Sarcoptic Mange in Dogs
Sarcoptic mange in dogs, sometimes called scabies, is an itchy disease caused by sarcoptes scabiei mites. While rarely dangerous, it can cause extreme discomfort, and the disease is contagious to both humans and other dogs.
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Sarcoptic mange is a contagious skin condition caused by mites. Unlike demodectic mange, it is contagious to humans. Recognizing the symptoms of sarcoptic mange in dogs will reduce the chances of the disease spreading to other pets.
Signs & Symptoms of Sarcoptic Mange in Dogs
The signs and symptoms of sarcoptic mange in dogs are caused by the superficial burrowing of the scabies mite in your dog’s skin. These include:
Thickening of the skin
Secondary skin infections
The defining symptom of sarcoptic mange in dogs is intense itchiness. As the condition progresses, the itchiness can lead to secondary signs like hair loss, dandruff, redness, small bumps, and scabs. These symptoms are usually found along the underside of the belly and on the elbows, ankles, and edges of the ears. In severe cases, these signs may spread to the rest of the body.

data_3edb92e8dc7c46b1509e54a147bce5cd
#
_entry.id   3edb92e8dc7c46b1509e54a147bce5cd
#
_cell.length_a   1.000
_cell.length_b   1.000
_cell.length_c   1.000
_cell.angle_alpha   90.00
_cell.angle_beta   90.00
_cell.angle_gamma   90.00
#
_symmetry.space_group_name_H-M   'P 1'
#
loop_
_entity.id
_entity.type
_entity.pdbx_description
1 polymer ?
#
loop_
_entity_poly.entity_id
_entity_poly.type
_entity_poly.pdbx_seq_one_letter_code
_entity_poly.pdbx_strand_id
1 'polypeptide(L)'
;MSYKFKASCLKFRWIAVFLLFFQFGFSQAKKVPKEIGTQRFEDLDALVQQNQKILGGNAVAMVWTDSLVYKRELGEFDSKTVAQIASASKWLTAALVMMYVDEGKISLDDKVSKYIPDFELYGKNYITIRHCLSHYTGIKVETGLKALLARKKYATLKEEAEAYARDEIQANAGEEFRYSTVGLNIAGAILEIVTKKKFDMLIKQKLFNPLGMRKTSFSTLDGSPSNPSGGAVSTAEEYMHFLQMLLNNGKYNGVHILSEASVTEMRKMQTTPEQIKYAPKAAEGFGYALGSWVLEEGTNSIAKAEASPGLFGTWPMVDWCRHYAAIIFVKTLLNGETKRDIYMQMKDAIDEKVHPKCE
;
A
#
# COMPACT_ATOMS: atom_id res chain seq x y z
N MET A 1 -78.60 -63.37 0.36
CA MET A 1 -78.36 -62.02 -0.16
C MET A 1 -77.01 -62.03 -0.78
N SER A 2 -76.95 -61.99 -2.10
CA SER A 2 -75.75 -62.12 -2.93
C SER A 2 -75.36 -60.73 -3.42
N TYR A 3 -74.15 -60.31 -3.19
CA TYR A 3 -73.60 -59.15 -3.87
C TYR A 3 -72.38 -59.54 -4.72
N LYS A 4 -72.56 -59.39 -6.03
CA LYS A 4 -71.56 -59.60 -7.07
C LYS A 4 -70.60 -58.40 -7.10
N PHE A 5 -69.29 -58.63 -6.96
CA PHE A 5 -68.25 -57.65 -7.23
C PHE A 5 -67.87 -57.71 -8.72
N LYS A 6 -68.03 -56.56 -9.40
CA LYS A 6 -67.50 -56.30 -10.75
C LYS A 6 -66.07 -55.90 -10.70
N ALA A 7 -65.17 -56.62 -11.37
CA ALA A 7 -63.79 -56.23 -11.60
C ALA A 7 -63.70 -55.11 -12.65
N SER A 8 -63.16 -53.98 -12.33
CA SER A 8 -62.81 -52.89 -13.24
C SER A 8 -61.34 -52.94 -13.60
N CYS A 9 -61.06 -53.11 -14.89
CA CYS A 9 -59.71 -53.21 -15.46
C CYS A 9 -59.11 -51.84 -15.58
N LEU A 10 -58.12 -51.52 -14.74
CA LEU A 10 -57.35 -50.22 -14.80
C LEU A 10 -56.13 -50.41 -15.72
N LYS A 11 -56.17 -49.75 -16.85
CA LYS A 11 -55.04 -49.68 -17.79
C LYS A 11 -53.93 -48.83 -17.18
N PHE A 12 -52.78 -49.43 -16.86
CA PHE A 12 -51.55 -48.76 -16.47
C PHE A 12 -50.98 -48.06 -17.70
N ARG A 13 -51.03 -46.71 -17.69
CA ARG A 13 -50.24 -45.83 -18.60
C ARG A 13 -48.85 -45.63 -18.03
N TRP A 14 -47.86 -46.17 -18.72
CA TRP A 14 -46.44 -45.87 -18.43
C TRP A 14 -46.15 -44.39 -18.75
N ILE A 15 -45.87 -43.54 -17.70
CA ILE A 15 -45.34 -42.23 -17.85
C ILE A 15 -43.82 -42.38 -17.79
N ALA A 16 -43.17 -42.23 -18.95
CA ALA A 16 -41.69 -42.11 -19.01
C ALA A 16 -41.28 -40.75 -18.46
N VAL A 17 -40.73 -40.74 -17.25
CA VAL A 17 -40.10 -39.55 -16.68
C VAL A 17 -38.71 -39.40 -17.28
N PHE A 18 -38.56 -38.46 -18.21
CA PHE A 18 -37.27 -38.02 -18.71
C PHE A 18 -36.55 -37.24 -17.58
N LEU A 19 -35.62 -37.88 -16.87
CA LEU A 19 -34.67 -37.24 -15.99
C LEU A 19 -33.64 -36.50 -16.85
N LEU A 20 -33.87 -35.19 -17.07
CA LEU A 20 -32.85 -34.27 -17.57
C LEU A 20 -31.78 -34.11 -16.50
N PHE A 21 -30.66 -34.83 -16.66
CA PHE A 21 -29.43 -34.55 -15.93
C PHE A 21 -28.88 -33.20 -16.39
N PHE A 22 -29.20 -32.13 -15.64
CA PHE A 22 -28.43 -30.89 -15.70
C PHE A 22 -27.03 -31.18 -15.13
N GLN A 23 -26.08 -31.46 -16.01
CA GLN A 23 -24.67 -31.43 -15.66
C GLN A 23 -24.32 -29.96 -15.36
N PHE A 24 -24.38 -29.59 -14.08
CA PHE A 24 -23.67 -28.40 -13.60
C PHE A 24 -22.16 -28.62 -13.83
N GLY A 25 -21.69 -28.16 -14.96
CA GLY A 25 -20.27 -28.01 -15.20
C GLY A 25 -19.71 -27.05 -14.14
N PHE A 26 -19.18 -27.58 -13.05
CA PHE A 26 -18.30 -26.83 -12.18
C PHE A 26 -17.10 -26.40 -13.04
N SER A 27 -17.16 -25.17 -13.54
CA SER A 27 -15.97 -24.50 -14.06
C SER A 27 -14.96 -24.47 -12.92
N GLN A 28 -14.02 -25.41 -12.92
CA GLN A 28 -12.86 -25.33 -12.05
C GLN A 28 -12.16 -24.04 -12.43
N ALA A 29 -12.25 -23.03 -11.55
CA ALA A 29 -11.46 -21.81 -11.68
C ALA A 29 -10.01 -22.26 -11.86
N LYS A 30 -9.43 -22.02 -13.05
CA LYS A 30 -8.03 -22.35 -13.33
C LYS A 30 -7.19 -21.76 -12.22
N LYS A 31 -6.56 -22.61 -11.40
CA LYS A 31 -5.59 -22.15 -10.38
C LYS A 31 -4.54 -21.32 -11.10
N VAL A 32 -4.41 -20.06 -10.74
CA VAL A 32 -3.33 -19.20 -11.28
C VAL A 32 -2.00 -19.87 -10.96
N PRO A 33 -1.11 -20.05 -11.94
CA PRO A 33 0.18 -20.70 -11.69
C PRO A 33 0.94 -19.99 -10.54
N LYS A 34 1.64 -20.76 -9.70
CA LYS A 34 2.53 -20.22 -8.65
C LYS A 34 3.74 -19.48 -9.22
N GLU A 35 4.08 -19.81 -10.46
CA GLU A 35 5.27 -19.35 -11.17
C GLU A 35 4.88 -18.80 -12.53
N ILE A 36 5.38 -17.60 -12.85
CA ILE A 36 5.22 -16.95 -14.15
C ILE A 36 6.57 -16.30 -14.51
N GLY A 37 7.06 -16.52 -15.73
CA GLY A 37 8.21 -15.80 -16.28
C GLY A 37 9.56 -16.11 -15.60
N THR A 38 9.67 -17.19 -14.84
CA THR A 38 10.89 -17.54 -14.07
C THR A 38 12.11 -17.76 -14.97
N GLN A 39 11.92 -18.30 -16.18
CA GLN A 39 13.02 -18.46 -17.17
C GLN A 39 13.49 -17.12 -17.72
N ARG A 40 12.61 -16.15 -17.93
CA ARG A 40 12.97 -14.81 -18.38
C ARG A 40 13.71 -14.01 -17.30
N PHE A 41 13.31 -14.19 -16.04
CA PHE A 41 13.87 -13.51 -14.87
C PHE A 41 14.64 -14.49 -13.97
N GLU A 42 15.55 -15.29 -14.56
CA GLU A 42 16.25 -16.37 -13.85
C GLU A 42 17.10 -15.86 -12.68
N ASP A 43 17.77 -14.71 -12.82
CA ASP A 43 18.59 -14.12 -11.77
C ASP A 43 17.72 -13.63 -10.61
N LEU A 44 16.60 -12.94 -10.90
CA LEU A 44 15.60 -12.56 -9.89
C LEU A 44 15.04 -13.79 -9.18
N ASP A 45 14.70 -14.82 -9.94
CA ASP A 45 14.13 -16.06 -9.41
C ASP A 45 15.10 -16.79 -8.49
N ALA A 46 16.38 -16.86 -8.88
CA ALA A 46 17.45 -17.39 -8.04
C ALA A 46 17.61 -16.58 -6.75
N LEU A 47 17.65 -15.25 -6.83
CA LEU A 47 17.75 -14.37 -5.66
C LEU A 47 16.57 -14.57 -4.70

In addition to these signs, some dogs may also be lethargic, have enlarged lymph nodes, and experience secondary skin infections caused by biting, scratching, and chewing. Extreme discomfort can even lead to a loss of appetite, which can lead to weight loss.
How Did My Dog Get Sarcoptic Mange?
Dogs contract sarcoptic mange from infected dogs. Wild canids like coyotes and foxes can also carry the mites, increasing the chances of infection for dogs in areas with large populations of wild canids.
Direct contact with an infected dog
Direct contact with a wild canid
Not all infected dogs show signs of sarcoptic mange, which means it is not always possible to determine where your dog picked up the condition. Once sarcoptic mange is suspected, however, it is a good idea to keep your dog away from other dogs to reduce the risk of spreading the infection.